CW3E Publication Notice
The Gauging and Modeling of Rivers in the Sky
August 8, 2018
The first publication using dropsonde observations from the “Atmospheric River Reconnaissance” Program has just appeared in Geophysical Research Letters (Lavers et al. 2018). For a brief description of the AR Recon Program, which is co-led by CW3E’s Director, Marty Ralph, and NCEP’s Vijay Talapragada, with partners from NRL, ECMWF, NCAR and other universities, please see cw3e.ucsd.edu/atmospheric-river-reconnaissance-2018-underway/. This paper also represents the first product from an interagency team focused on step-by-step exploration of the impact of the dropsondes through data assimilation and modeling tests.
It is titled “The Gauging and Modeling of Rivers in the Sky.” The analysis was led by ECMWF’s David Lavers, a leader in AR research and applications from Europe, and formerly a Postdoctoral Scholar at CW3E. The other authors are Mark Rodwell, David Richardson, and Florian Pappenberger from the European Centre for Medium-Range Weather Forecasts (ECMWF), James Doyle and Carolyn Reynolds from the Naval Research Laboratory, Vijay Tallapragada of NOAA/NCEP/Environmental Modeling Center, and CW3E director Marty Ralph.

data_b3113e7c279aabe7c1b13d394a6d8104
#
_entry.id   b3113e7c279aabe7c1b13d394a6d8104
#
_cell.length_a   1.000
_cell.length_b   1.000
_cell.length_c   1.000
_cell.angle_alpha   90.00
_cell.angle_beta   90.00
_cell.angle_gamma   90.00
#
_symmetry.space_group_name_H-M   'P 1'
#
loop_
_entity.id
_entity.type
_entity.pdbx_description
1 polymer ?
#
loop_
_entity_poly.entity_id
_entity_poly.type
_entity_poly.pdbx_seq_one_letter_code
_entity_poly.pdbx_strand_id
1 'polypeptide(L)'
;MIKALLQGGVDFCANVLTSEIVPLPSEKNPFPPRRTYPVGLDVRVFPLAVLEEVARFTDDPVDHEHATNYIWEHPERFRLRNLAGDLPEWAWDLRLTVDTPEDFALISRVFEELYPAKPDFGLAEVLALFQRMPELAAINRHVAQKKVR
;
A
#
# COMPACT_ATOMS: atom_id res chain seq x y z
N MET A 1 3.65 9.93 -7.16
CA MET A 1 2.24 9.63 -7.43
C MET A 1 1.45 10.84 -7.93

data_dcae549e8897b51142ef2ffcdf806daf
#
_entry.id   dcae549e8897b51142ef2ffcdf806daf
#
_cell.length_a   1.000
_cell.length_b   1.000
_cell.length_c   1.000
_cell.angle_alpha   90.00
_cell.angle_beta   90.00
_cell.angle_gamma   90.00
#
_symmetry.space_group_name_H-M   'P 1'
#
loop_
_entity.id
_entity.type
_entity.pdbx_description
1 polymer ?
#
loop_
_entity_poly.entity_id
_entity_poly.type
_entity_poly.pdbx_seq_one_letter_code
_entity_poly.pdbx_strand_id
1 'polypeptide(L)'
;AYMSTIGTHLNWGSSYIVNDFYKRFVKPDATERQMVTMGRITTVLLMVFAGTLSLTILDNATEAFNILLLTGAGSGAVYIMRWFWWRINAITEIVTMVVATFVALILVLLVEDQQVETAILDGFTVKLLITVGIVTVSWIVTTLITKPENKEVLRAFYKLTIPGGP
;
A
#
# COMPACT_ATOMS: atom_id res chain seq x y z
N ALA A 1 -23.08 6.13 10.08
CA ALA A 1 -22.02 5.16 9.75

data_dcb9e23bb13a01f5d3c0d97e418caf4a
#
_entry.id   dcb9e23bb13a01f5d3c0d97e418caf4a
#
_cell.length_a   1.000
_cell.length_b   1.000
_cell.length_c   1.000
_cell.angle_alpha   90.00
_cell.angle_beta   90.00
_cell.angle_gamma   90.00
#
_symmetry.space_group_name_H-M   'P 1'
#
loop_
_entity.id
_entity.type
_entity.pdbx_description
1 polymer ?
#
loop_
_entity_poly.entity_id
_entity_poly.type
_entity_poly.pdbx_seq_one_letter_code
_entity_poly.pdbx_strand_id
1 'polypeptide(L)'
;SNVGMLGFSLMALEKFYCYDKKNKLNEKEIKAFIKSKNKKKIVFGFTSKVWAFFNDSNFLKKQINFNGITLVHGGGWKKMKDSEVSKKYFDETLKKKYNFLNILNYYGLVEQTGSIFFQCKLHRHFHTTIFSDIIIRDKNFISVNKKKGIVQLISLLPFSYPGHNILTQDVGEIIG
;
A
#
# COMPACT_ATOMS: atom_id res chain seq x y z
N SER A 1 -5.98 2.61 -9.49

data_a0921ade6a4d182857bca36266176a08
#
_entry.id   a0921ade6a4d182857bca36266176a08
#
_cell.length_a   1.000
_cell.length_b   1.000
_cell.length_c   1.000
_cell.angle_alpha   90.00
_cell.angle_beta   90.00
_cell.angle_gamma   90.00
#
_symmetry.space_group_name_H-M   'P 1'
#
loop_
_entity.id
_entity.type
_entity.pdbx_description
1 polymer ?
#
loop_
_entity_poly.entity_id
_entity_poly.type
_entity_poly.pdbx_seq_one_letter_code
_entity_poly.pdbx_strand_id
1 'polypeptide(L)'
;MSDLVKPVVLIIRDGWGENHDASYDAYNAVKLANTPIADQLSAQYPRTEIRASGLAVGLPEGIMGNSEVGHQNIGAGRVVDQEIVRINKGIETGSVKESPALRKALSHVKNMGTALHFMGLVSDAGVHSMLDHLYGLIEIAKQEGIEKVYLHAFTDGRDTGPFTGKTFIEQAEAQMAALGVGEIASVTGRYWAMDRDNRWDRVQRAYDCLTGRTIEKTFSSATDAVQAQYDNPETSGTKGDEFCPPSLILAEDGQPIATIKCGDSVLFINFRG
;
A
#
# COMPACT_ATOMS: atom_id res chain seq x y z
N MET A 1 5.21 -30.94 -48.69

The research undertook a diagnostics study into how well the ECMWF Integrated Forecasting system represents atmospheric rivers (ARs). Using observations from 319 dropsondes released during the AR Reconnaissance 2018 (AR Recon) campaign, the structure of ARs was shown to be well captured in the model, but the short range water vapor flux errors were ~22% of the mean observed flux. These errors are most related to uncertainties in low-level winds near the top of the planetary boundary layer (Fig. 1). The study hypothesizes that improved initialization of the forecasts, and thus water vapor flux forecasts, may be possible via extra observations of low level winds and water vapor from proposed future targeted airborne dropsonde campaigns and space-based observations.
Figure 1. (Figure 4 from Lavers et al., 2018): Uncertainty in IVT forecasts. (a) Scatterplot of the IVT in the 25 Ensemble of Data Assimilations background and observed realizations at the 319 dropsondes (n=7975). The linear correlation, mean error (ME; forecast-observed), standard deviation of the background forecasts (SDBG), standard deviation of the perturbed observations (SDOB), and the root mean square error (RMSE) are given. The 1:1 line is given in black, the linear regression line is in red, and the second degree polynomial line is in blue. (b) The relative change in IVT forecast standard deviation (%) compared to the forecast when replacing the forecast specific humidity q or winds uv at 925, 850, and 700 hPa levels with the unperturbed observation or unperturbed analysis value from the ensemble forecast system.
Lavers, D.A., M.J. Rodwell, D.S. Richardson, F.M. Ralph, J.D. Doyle, C.A. Reynolds, V. Tallapragada, and F. Pappenberger, 2018: The Gauging and Modeling of Rivers in the Sky. Geophysical Research Letters. doi:10.1029/2018GL079019.